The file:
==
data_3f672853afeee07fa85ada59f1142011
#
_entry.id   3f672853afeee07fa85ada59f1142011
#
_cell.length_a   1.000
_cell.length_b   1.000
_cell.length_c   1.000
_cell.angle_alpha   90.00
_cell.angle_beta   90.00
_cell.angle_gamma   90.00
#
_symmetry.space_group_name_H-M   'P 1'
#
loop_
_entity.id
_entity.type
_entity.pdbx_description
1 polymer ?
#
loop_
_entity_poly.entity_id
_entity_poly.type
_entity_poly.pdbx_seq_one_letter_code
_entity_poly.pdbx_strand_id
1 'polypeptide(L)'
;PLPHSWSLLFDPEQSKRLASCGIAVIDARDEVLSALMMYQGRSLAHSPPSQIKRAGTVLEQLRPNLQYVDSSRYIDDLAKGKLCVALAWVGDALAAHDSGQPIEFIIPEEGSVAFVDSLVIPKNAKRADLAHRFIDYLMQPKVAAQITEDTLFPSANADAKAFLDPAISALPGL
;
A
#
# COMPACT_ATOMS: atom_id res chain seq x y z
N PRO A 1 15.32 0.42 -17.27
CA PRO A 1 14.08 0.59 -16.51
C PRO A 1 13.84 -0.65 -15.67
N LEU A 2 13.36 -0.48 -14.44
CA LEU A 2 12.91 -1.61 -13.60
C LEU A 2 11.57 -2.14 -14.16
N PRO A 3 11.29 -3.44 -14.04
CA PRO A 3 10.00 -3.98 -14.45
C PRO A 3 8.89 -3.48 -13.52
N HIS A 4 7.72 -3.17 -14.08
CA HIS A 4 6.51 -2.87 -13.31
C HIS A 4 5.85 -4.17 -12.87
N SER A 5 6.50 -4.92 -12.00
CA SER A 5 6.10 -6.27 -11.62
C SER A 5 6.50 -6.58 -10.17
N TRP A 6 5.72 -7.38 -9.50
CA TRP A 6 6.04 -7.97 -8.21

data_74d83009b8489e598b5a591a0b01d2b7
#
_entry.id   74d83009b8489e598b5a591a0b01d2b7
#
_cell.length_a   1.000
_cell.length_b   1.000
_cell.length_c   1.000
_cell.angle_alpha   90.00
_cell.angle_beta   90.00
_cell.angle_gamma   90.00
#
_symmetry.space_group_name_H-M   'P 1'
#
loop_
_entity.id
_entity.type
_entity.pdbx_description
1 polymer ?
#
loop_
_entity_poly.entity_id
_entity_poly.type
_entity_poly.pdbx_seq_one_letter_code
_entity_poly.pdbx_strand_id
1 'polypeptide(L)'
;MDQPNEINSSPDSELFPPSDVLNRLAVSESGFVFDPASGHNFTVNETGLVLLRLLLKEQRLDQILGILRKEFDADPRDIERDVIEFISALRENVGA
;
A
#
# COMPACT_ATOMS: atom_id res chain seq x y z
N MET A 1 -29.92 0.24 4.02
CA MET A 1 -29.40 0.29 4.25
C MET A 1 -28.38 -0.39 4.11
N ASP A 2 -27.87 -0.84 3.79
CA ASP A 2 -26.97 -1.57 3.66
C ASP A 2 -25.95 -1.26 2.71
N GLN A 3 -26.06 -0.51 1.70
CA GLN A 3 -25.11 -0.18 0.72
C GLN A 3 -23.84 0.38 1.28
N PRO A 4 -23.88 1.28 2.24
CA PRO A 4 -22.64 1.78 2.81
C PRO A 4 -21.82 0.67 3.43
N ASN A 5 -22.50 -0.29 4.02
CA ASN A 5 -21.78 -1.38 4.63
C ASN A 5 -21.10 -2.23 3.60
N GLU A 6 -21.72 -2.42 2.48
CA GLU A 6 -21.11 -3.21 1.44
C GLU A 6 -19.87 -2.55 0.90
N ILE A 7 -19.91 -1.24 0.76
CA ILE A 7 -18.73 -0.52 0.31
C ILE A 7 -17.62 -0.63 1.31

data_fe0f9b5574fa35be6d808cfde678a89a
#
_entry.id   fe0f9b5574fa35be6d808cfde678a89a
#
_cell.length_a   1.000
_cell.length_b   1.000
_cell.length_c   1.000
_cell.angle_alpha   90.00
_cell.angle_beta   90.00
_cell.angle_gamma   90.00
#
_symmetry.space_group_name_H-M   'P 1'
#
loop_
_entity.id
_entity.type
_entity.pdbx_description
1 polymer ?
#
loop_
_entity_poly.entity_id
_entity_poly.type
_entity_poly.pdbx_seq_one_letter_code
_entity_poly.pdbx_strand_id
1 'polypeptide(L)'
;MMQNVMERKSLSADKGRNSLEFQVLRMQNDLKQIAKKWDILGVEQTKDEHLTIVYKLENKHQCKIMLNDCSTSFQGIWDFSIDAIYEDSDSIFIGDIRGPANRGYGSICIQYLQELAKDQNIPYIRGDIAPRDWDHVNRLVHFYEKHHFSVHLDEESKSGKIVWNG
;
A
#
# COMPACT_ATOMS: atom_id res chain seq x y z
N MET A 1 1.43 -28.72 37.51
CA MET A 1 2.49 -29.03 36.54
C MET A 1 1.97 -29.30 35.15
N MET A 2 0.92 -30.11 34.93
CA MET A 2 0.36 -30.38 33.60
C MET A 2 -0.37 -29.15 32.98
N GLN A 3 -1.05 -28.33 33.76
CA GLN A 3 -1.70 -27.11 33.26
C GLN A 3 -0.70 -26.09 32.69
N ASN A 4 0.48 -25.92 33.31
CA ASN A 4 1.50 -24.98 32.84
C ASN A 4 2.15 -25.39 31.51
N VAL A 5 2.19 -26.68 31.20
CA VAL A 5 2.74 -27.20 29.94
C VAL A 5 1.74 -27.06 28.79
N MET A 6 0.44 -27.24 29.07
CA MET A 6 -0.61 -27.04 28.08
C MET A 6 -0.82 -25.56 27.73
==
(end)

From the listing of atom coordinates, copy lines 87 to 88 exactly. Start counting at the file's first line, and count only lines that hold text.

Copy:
N PRO A 4 -23.88 1.28 2.24
CA PRO A 4 -22.64 1.78 2.81